The history of the Chinese Communist movement since the Yenan period, particularly its extraordinary record in carrying forward China's economic development and social transformation, has been shaped in large measure by the enduring commitment to the mass line. Enshrined in 1943 as the Party's fundamental leadership principle, it remains so to this day.[26]

But after Mao died, the wind changed, and the revisionists came to power, Selden changed his evaluation of Mao's later leadership style.

As is pointed out in chapter 37, the current revisionist rulers of China claim that in his later years Mao abandoned his own mass line. This point of view is now echoed by Selden who sympathized with the new revisionist leadership, at least at the beginning.

From the perspective of the early sixties... it is important to emphasize another point, somewhat neglected by Mao in his later years: when "revolutionary" change must be imposed from above because it is at odds with popular needs and perceptions, it is doomed to failure. It was the recognition of precisely this point, summed up by Mao in the principles of the mass line, that had enabled the party to spearhead earlier popular movements for national liberation and revolutionary change.[27]

In response to criticism of the article from which this quotation is taken, Selden says that in the two decades after 1957 Mao and his followers employed "mobilization approaches which abandoned earlier mass-line methods".[28] On the first point, if fighting against a bourgeois restoration of power is not truly in the interests of the people then I don't know what is. On the second point, the Cultural Revolution was nothing if not a mass movement. Indeed this is one of the main bourgeois and revisionist criticisms of the period—that the masses were allowed to "run wild". It therefore seems to me that Selden doesn't have a leg to stand on here. Even many other bourgeois commentators disagree with Selden on this point. Stuart Schram, for example, says just the opposite, that "Mao began to move in 1955 from a Leninist reliance on the elite to a populist reliance on the masses".[29]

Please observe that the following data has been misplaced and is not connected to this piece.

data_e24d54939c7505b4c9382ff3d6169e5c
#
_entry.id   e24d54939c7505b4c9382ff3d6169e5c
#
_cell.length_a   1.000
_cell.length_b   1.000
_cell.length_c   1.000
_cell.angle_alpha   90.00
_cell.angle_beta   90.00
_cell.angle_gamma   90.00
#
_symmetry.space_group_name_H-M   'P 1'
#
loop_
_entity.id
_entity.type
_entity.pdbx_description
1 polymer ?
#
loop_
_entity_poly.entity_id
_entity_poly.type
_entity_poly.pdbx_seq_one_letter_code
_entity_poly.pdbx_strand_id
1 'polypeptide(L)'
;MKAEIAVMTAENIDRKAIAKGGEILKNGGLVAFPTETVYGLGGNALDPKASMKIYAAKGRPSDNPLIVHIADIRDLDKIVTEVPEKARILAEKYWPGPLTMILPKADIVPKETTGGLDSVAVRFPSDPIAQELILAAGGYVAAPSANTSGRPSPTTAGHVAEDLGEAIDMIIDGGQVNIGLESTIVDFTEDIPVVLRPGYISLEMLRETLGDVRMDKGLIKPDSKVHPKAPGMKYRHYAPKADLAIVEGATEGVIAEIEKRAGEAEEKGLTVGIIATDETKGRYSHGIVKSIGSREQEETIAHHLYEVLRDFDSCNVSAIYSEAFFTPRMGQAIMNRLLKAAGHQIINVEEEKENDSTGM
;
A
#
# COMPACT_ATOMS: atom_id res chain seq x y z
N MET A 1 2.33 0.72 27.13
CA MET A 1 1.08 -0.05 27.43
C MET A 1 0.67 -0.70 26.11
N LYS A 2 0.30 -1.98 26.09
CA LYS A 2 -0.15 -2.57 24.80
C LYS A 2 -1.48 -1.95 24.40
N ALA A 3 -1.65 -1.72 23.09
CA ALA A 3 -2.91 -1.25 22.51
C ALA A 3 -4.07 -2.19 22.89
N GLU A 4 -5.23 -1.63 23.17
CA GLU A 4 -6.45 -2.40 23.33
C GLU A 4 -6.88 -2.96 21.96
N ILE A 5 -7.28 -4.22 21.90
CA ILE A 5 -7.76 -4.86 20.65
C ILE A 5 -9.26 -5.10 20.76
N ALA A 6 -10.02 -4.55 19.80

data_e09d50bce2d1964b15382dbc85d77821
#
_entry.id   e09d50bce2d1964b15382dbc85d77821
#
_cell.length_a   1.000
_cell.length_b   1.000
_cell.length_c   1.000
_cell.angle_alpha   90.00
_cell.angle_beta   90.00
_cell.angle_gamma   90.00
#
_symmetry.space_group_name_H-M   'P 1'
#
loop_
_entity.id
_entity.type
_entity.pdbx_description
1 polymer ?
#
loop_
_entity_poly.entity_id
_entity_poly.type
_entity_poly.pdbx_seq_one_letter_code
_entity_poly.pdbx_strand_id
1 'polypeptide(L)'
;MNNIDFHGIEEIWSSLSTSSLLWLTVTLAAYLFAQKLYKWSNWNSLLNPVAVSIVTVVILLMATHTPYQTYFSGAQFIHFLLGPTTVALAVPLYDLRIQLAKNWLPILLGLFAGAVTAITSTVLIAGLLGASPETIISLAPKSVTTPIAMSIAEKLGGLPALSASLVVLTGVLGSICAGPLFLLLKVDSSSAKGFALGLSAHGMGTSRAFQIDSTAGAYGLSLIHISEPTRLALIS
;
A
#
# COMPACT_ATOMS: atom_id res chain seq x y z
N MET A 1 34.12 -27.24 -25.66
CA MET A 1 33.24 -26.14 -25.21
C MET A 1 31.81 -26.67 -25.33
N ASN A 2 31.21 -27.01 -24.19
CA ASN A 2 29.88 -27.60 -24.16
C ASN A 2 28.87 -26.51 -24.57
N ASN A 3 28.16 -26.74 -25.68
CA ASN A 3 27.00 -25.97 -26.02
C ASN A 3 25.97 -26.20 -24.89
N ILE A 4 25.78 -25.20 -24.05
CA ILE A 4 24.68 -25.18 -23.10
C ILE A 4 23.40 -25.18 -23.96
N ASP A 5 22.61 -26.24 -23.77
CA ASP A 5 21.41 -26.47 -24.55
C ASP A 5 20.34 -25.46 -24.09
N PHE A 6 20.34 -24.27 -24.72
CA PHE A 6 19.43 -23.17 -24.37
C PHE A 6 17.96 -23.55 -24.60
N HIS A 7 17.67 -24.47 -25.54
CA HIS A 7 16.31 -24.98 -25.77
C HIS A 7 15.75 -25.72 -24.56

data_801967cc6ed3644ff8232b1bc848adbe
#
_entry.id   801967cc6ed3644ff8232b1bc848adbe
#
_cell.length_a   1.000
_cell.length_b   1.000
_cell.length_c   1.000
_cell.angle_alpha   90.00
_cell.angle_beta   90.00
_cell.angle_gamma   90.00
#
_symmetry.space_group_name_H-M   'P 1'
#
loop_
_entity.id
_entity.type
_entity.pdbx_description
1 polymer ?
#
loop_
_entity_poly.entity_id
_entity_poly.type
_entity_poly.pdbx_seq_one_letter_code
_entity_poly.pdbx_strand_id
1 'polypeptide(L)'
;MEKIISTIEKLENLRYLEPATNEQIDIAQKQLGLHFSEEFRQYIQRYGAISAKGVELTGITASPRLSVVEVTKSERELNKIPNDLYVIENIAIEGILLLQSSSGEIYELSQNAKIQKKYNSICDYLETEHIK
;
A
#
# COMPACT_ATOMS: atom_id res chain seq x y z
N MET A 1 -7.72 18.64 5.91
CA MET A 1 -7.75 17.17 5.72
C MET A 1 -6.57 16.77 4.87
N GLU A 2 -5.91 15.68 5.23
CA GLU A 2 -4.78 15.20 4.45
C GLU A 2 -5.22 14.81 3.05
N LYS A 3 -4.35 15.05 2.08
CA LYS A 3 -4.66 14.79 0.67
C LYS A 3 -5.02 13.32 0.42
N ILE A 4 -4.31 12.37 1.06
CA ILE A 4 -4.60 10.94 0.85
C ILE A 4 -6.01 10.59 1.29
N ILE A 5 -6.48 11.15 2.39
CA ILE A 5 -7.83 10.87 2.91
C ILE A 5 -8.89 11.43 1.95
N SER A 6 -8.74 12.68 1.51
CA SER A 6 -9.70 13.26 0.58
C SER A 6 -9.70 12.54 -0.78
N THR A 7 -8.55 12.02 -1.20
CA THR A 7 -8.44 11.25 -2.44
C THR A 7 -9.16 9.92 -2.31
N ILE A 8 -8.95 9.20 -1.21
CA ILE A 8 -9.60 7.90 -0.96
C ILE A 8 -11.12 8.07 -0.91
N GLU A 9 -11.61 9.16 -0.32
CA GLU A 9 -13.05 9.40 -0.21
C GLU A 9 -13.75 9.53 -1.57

Selden does imply his standard bourgeois-populist interpretation of the mass line again, however. For him, no mass movements can be said to employ the mass line if they do not express the overwhelming views of the masses right from the very beginning of the process. Since the Cultural Revolution did not do this, the "mass line" could not have been employed by Mao in leading it.

Generally the bourgeois Sinologists who are most sympathetic to the Chinese revolution lean toward the interpretation of the mass line as populism. Perhaps the ultimate statement along these lines is that of Jerome Ch'en who calls the mass line "extreme democracy".[30] But as the case of Selden proves, having a subjective sympathy for the Chinese revolution on the basis of a bourgeois populist outlook is by no means the same as having a Maoist understanding or outlook.

"Maoism Versus Leninism"

Our last major bourgeois theme on the mass line is that old favorite, "Maoism vs. Leninism". Those who champion this theme are generally also those who view the mass line as a form of populism, who think Mao was a populist, but who think Lenin was an elitist. In bourgeois thought you must either be a populist or an elitist; there are no other alternatives.

(Only a very few bourgeois commentators recognize the roots of the mass line theory in Lenin, and virtually none recognize the earlier roots in Marx and Engels. One person who recognizes a bit of the mass line theory in Lenin is Pat Howard, who remarks that "Elements of the basic concept can be found in Lenin."[31] In a footnote Ms. Howard refers specifically to Lenin's comment "To serve the masses and express their interests..." (LCW 19:409). But it should be noted that she does not view the mass line as populism, but rather as "elitist paternalism". See chapter 28.)

The supposed conflict between Leninism and Maoism is wider than just the mass line, according to many of these bourgeois "experts," such as Maurice Meisner: